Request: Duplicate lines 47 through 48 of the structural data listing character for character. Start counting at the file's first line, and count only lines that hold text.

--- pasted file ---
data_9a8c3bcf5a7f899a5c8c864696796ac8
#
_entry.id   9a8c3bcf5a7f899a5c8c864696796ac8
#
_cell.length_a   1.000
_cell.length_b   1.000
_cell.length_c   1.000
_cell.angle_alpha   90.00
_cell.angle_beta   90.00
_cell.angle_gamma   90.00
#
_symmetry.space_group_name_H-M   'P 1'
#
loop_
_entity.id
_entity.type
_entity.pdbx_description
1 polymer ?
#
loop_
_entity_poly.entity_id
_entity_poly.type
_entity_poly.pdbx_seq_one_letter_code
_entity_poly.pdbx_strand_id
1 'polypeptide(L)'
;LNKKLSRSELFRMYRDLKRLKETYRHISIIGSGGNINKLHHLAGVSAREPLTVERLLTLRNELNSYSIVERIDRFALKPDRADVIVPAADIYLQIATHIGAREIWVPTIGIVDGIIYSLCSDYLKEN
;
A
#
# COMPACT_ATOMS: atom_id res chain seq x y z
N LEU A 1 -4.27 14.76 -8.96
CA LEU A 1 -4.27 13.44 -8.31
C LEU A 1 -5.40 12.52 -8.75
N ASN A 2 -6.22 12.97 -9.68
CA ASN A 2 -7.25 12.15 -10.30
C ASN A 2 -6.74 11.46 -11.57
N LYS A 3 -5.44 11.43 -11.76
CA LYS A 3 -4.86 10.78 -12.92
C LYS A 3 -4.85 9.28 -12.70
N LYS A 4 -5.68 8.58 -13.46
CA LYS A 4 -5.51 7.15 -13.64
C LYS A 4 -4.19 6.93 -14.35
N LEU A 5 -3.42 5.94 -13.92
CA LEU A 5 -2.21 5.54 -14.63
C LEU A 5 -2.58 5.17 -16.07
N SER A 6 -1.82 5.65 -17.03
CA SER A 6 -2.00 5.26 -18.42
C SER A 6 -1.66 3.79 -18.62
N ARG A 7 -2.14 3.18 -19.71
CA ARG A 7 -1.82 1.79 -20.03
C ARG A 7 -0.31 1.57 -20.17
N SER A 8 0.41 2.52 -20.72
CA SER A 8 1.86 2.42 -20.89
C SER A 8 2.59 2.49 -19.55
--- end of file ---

CA SER A 6 -2.00 5.26 -18.42
C SER A 6 -1.66 3.79 -18.62